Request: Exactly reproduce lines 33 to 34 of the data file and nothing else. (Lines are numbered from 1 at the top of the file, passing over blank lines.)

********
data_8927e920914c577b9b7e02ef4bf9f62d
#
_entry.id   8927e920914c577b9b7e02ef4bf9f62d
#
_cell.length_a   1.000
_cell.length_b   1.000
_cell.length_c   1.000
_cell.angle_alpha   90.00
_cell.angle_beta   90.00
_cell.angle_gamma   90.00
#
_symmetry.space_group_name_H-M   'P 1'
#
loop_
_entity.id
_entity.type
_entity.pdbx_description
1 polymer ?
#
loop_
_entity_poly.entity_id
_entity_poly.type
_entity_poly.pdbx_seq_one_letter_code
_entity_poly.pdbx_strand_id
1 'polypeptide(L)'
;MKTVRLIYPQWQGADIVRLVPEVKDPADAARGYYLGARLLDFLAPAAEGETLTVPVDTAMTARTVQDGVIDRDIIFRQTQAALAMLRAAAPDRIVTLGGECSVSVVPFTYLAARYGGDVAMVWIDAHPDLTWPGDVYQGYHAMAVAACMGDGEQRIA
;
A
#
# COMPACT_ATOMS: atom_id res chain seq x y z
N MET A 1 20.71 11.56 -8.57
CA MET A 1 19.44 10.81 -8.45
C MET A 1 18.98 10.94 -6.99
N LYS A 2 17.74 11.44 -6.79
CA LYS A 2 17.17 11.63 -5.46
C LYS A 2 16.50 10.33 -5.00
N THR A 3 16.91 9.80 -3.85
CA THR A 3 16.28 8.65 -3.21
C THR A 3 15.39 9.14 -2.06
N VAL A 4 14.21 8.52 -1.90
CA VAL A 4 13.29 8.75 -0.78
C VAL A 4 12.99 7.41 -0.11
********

C MET A 1 18.98 10.94 -6.99
N LYS A 2 17.74 11.44 -6.79